Cullen is a confident and ambitious distributor– which can be his best or worst trait in different situations. Before we dive into his deficiencies, let’s review four plays that highlight his ball-playing ability.


The Irishman loves crossing – which is peculiar for a player of his position. However, his deliveries are exceptional due to his chess-like approach to the sport. Before the ball arrives at his boot, he always scans the field of play at least once to quickly identify his next move. If he spots an opportunity to service his forwards, he will – as demonstrated in Anderlecht’s 2-0 win over Genk in February:


Half-time is approaching and Anderlecht are pushing to double their lead over Genk. Michael Murillo (AND62) gains control of the ball on the edge of the penalty area and plays a simple drop pass to Cullen (AND8). He cushions his first touch into the striking zone, quickly scans the box, and hits a cross towards the back post. Christian Kouamé (AND99) heads the ball to Yari Verschaeren (AND10) for an unmissable chance.


Murillo’s pass and Cullen’s movement in the clip above is scripted – it features a pattern of play that Kompany has focussed on as a coach. There were already five Anderlecht players in or around the penalty area by the time Cullen arrived on the scene. Murillo had a choice: he could drive for the byline or reset with a simple pass. He made the right selection, as illustrated in the clip below:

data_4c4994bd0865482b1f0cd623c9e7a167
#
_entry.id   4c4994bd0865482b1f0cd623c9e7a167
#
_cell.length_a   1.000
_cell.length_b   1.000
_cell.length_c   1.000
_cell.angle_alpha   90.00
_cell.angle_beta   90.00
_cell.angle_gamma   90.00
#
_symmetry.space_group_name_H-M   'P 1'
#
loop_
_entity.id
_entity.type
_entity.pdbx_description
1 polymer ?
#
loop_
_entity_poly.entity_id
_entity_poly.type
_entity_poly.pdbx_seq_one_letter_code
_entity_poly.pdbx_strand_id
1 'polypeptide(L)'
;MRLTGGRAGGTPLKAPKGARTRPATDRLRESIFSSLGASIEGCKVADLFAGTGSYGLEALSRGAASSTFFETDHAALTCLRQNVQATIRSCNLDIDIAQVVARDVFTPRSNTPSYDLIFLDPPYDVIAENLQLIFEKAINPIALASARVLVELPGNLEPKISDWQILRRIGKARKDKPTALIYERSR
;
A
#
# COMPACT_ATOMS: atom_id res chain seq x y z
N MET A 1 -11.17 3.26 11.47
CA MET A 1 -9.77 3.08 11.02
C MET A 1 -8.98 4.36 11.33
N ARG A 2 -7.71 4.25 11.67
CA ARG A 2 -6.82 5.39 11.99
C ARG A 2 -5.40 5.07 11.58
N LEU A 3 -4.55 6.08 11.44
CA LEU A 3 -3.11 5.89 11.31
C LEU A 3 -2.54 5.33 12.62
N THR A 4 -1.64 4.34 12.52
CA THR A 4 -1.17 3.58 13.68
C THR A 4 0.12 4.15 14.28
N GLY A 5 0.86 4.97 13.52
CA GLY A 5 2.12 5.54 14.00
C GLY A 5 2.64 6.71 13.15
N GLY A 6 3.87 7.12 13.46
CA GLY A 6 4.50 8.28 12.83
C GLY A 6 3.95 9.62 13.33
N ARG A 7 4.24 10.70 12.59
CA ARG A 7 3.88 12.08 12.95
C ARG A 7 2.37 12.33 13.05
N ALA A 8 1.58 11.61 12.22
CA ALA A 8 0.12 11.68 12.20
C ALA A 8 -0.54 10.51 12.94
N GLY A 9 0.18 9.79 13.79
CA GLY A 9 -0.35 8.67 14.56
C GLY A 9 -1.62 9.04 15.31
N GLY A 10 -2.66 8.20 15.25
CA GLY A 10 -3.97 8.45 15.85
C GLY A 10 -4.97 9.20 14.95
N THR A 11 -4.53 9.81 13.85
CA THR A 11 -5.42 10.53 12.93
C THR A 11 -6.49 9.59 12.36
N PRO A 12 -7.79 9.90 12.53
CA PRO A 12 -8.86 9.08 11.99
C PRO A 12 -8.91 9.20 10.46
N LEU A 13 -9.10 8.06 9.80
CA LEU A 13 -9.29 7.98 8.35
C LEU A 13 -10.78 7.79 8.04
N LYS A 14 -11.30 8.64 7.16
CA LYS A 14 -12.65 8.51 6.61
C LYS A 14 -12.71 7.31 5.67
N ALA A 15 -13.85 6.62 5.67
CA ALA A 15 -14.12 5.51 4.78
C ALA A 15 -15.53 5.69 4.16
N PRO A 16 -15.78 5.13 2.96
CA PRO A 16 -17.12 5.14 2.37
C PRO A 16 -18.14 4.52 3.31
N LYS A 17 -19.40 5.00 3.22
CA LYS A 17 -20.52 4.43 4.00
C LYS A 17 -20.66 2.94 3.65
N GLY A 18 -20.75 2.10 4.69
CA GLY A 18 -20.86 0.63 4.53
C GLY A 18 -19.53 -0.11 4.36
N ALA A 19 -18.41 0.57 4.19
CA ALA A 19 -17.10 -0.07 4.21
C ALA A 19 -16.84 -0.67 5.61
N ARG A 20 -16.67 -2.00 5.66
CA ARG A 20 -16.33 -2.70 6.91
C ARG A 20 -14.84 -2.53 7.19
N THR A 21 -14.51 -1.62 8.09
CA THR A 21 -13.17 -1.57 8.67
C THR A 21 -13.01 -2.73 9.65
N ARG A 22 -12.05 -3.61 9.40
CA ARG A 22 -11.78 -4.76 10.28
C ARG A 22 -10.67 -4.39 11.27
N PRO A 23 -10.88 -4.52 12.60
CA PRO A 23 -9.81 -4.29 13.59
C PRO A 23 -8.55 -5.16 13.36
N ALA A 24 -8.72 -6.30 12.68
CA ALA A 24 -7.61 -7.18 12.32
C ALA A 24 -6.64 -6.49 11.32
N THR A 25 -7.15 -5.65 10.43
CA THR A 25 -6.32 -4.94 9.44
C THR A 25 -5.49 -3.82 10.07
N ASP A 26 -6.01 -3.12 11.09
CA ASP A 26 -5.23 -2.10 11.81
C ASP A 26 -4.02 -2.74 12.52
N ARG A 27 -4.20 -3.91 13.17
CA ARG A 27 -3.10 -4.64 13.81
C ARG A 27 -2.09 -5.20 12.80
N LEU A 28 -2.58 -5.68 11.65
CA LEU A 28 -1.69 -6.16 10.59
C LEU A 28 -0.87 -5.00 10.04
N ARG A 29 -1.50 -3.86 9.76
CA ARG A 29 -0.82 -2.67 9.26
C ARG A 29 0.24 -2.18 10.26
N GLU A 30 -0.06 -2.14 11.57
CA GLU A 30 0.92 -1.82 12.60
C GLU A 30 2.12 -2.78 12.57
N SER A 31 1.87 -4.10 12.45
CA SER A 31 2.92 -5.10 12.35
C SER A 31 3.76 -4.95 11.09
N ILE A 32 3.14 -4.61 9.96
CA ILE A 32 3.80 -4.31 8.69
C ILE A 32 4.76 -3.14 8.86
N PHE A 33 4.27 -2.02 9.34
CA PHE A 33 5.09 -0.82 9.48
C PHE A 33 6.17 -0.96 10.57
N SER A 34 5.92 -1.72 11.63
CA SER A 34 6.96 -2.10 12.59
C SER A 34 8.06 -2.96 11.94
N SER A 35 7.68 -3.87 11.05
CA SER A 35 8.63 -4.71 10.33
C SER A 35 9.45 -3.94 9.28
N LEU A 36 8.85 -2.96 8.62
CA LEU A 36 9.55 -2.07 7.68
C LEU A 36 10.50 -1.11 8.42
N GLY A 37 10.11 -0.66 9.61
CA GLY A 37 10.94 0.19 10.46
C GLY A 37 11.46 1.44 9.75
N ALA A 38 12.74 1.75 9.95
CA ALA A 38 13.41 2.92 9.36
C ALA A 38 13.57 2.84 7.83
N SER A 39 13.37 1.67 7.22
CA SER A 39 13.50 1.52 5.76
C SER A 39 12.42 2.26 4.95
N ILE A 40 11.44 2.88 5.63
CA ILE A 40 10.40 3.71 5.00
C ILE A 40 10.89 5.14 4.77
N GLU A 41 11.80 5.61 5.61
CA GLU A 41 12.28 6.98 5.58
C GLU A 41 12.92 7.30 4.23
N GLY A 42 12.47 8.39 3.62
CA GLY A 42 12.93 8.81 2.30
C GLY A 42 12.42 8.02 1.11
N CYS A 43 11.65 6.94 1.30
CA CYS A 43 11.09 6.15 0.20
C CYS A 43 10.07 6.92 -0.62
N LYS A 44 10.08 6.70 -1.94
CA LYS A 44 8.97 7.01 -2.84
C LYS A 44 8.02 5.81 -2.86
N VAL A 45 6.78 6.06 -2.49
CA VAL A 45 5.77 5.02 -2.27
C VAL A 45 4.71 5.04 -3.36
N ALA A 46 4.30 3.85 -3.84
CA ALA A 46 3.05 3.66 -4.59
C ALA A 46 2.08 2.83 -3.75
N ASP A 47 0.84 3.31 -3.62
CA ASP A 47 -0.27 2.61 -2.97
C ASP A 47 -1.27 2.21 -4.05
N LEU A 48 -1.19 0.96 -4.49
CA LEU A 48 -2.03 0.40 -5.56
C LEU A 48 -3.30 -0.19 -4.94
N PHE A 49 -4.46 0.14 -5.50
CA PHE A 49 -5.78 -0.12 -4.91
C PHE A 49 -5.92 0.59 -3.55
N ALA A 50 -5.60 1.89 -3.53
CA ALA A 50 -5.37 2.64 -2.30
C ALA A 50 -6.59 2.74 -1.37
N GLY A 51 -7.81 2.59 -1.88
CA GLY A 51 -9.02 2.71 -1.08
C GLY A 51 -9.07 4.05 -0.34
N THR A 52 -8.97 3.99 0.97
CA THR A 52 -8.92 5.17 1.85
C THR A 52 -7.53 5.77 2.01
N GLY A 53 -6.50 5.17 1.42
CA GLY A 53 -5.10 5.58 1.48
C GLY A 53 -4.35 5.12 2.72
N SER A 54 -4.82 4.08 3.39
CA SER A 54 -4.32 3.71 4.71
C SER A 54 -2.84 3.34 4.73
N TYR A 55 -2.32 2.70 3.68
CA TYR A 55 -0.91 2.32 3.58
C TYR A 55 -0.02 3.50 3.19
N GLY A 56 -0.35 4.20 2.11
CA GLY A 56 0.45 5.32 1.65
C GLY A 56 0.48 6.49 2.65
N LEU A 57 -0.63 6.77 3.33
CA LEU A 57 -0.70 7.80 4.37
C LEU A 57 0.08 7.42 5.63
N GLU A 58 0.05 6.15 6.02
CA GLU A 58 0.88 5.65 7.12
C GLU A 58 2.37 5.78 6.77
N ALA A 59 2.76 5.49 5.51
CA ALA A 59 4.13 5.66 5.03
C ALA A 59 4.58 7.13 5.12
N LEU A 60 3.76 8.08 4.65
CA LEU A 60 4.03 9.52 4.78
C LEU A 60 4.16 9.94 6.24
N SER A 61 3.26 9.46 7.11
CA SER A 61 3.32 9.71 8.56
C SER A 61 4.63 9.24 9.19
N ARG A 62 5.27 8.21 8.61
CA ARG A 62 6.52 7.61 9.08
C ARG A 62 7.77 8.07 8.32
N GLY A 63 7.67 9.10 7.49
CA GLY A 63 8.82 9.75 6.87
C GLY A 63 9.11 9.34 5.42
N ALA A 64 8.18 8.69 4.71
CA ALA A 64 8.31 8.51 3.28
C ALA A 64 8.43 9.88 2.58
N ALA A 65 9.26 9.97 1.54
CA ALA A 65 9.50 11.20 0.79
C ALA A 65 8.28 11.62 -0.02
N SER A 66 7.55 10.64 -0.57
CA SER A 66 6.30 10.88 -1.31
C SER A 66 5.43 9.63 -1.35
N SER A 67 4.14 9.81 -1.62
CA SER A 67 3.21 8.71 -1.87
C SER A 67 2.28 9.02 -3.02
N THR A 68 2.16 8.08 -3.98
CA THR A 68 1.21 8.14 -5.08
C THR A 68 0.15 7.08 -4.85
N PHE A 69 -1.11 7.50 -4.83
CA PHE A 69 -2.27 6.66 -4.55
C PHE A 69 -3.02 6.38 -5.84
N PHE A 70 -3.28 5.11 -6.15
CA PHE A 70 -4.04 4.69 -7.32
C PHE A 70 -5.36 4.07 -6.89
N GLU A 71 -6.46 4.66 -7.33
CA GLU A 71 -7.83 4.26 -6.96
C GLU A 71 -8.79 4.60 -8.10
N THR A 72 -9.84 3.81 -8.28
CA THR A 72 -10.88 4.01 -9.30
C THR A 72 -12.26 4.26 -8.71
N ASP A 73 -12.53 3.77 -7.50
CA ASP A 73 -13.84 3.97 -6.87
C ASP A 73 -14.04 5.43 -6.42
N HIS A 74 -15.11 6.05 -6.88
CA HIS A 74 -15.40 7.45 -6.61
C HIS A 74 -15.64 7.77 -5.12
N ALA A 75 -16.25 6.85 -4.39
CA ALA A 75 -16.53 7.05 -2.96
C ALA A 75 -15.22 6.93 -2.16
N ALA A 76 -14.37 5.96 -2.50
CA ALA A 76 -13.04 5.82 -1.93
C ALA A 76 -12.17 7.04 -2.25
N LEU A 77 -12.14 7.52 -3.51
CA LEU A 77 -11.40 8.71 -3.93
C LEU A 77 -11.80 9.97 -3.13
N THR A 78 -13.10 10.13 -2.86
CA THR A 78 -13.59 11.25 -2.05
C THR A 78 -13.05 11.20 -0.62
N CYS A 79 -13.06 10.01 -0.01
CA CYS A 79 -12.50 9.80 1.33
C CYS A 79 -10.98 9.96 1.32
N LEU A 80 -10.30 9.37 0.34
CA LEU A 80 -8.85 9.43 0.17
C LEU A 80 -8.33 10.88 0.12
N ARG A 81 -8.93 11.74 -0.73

Anderlecht are leading 3-1 in the final minutes and five players have committed to penalty area runs. The team’s widest midfielder reaches the edge of the penalty but checks back in possession. Cullen is running from deep and is totally unmarked. He hits a first-time cross to the unmarked Murillo, who should score.


As in the first example, Cullen arrived on the scene late to receive a downhill pass. His delayed movement allowed Anderlecht to shift the point of attack just before crossing – a move that forces the opposition between two desires: squeezing out or sitting deep. In both examples, defensive confusion caused by the pass (some squeezing, some sitting) leads to a scoring chance. 


Cullen’s narrow deliveries are a key factor in his success under Kompany. The former West Ham prospect also excels when asked to play conventional passes from central midfield – as demonstrated in a draw with Club Brugge:


Wesley Hoedt (AND4) passes to Cullen, redirecting possession away from the congested left flank. Cullen checks his shoulder before the ball arrives and spots an opportunity to change the point of attack. He takes the ball on the half-turn, exploits empty space in the midfield, and threads a line-breaking pass to the left wing. It leads to a cross, but Club Brugge clear the danger.


Cullen’s sense of ambition in possession is evident in his statistical output. He has played 5,535 minutes in 2022-23, scoring once and providing three assists. His passing numbers jump off the screen: